Jewish World Review March 8, 2004 / 15 Shevat, 5764

Bernadette Malone

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Will Vermont town start national annex trend? | Whoever said imitation is the sincerest form of flattery never received a request from a whole town smack dab in the middle of another state to become part of his family. No, what Killington, Vt., did Tuesday is surely the highest form of flattery — for New Hampshire.

How deliciously ironic: On the same day Vermonters gave their former tax and spend governor, Howard Dean, his one and only Presidential primary victory, the 1,100-member Vermont town of Killington voted to become part of New Hampshire so it could lower its taxes by about $10 million.

It's not even a border town that just wants the state line redrawn. Killington, nationally famous for its wonderful skiing, is 35 miles inside the high-tax kingdom Dean ran until he stepped aside to run for President last year.

But so be it, and welcome, Killington, N.H., I say! Who can blame the overtaxed Killingtonians for wanting to annex themselves to the Granite State, which has the lowest tax burden in the country after Alaska?

Maybe other localities will follow in Killington's footsteps and petition New Hampshire for refuge. How glorious for New Hampshire, to be beseeched by tax-strangled towns all over the country.

New Hampshire could be choosy: Yes to Tahoe, N.H. No to Newark, N.H.

Topeka, N.H.? Fine. Detroit, N.H.? Not on your life! Ah, to live in Key Biscayne, N.H.!

New Hampshire could become to tax refugees what San Francisco's City Hall has become to gays with the itch to get hitched — THE place to go.

To heck with the folks who don't understand New Hampshire's "Live Free or Die" attitude. On a reporting trip to Howard Dean's last major New Hampshire campaign rally, held at Phillips Exeter Academy the eve of the primary, I met a young Dean press aide who used to work at The Washington Post and who was astounded that Granite Staters care so much about taxes. "I've never been anywhere this cold," he told me.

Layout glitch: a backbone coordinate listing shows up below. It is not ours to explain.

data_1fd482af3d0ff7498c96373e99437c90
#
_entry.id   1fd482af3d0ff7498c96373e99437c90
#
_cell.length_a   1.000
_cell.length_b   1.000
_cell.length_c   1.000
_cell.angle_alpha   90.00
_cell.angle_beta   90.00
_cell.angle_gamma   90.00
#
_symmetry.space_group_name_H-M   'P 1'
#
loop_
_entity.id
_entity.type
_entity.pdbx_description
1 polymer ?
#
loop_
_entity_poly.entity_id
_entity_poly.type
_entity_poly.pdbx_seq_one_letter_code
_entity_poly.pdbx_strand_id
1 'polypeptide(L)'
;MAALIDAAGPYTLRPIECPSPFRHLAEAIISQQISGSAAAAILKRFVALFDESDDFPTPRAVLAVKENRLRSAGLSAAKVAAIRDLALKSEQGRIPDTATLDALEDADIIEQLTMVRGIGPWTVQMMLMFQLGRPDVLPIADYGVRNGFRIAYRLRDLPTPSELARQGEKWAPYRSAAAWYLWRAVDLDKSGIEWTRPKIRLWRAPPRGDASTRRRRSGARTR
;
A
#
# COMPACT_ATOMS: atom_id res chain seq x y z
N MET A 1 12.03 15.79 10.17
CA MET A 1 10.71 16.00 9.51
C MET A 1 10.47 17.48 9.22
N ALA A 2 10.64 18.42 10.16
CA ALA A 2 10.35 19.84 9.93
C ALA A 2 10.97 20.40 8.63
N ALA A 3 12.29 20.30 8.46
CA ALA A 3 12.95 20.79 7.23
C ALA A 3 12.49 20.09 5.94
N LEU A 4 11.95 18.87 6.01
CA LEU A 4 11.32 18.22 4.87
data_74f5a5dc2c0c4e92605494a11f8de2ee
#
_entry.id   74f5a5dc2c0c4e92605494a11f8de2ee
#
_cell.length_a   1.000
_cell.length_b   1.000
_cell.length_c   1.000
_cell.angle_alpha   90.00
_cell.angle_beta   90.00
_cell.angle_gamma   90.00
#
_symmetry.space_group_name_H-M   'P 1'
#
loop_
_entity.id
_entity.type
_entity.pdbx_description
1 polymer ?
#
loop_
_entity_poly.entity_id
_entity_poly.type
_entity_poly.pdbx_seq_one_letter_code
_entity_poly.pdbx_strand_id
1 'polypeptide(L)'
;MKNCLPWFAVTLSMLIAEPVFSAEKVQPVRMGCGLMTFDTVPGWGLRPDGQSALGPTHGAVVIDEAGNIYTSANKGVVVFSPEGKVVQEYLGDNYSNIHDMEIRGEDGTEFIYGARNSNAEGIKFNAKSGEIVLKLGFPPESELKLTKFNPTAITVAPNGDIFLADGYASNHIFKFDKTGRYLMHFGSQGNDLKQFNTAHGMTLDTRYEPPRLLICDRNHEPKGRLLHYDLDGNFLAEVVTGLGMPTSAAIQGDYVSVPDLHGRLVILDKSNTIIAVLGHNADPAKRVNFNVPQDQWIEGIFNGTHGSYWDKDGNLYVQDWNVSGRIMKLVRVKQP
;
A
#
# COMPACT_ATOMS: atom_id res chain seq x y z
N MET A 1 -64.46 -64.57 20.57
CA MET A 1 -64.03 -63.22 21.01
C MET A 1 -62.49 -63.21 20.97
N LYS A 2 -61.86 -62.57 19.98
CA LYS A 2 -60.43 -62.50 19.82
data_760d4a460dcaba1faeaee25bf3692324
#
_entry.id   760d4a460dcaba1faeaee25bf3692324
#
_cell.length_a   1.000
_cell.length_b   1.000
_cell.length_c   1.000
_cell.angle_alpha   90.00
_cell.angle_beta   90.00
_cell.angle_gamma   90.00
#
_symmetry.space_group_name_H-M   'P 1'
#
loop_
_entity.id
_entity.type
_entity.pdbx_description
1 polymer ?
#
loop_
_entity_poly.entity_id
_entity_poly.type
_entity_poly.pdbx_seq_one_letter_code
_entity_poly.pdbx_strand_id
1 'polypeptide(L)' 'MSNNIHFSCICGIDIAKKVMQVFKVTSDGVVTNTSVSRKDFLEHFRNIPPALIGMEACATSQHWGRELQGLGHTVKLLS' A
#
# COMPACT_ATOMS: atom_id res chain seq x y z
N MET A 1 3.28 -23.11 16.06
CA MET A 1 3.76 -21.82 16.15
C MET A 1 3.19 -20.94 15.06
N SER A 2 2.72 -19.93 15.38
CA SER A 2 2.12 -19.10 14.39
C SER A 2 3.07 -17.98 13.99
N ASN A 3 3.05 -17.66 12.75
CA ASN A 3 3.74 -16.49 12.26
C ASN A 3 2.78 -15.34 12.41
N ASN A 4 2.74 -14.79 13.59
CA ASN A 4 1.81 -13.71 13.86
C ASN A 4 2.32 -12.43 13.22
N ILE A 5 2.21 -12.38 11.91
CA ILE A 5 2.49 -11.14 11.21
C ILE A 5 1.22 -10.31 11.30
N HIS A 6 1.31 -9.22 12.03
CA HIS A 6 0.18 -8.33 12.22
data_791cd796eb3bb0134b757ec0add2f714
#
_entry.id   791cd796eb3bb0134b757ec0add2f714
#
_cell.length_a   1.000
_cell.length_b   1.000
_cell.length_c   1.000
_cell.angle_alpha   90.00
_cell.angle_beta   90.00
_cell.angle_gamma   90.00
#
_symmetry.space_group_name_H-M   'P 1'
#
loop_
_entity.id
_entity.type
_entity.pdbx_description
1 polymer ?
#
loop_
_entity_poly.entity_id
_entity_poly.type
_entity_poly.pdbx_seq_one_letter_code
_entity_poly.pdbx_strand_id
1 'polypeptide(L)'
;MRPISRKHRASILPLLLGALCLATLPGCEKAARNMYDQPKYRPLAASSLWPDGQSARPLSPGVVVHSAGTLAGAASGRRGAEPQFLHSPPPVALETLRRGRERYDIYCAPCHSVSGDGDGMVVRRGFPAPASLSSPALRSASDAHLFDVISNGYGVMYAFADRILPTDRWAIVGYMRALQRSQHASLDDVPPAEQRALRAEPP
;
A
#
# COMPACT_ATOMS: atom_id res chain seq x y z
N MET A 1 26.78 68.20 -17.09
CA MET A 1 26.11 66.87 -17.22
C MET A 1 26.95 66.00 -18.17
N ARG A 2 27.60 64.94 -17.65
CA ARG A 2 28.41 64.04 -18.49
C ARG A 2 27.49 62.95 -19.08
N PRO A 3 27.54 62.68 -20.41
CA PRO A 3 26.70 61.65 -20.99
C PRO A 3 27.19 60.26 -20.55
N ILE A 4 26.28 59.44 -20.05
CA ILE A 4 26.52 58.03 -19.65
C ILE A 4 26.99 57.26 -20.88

"I can't believe they sat up here with muskets and fought a war over taxes, of all things! I would have been outta here, headed that way!" I guess he pointed south, toward Washington, D.C., where he probably learned his apathy for taxes.

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Killington understands why people camped out with muskets to fight a war over taxes, which is why it wants to affiliate with New Hampshire. New Hampshire even has its own modern tax rebels.

Remember Dover resident Victor Bourre, who invaded Maine in 2001 with a seven-man militia, and claimed Seavey Island for New Hampshire over taxes? Having been voted the "general" of the militia, he went to Seavey Island in the Piscataqua River in the dead of night and raised the New Hampshire state flag.

Bourre had worked at the Portsmouth Naval Shipyard on Seavey Island for years and was forced to pay Maine income tax — even though he was a resident of New Hampshire, and the islands in the Piscataqua used to belong to New Hampshire in colonial days.

Maine swipes between $5 million and $7 million a year from out-of-state residents who work there, in part by also taxing all their family's income — even if the other family members live AND work outside Maine.

Bourre, carrying the spirit of Live Free or Die a pinch far, threatened to overthrow Gov. Jeanne Shaheen by force after he delivered his new manifesto to her doorstep. For peace's sake, thankfully, voters had the chance to overthrow her first, when she ran for U.S. Senate in 2002.

Not everything is perfect, tax-wise, in New Hampshire despite the absence of a state income tax and sales tax. The local property tax situation was so badly manipulated by the courts in the 1990s that two towns, Newington and Rye, actually contemplated secession from the state.

Where would they have gone? Nowhere. They would have just become U.S. territories, like Guam. Because as far as states go, it doesn't get any better than New Hampshire in the lower 48.

What a great honor to have a Vermont town flee Dean's legacy for New Hampshire, on Super Tuesday no less. Now, if "Taxachusetts" towns would start to defect to New Hampshire during John Kerry's Presidential campaign, that would be real fun.

Comment on JWR contributor Bernadette Malone's column by clicking here.


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01/19/04: "Old style politics" has gotta go?
01/12/04: Prez mocks legal immigrants
01/06/04: New year, but the chattering class' ennui already kicking in
11/10/03: Time for "diversity" for GOPers?
11/03/03: Two cheers for loopy loudmouth Sharpton
10/20/03: And who can blame them?
10/07/03: Irony seems to have been lost on most in ‘leakgate’
09/30/03: Will the Dems finally produce an alpha male before it's time to name a nominee who can scare Bush?
09/23/03: ‘K Street’ will reinforce American cynicism
09/09/03: When real life starts to imitate virtual reality, itís time to reboot

© 2003, Bernadette Malone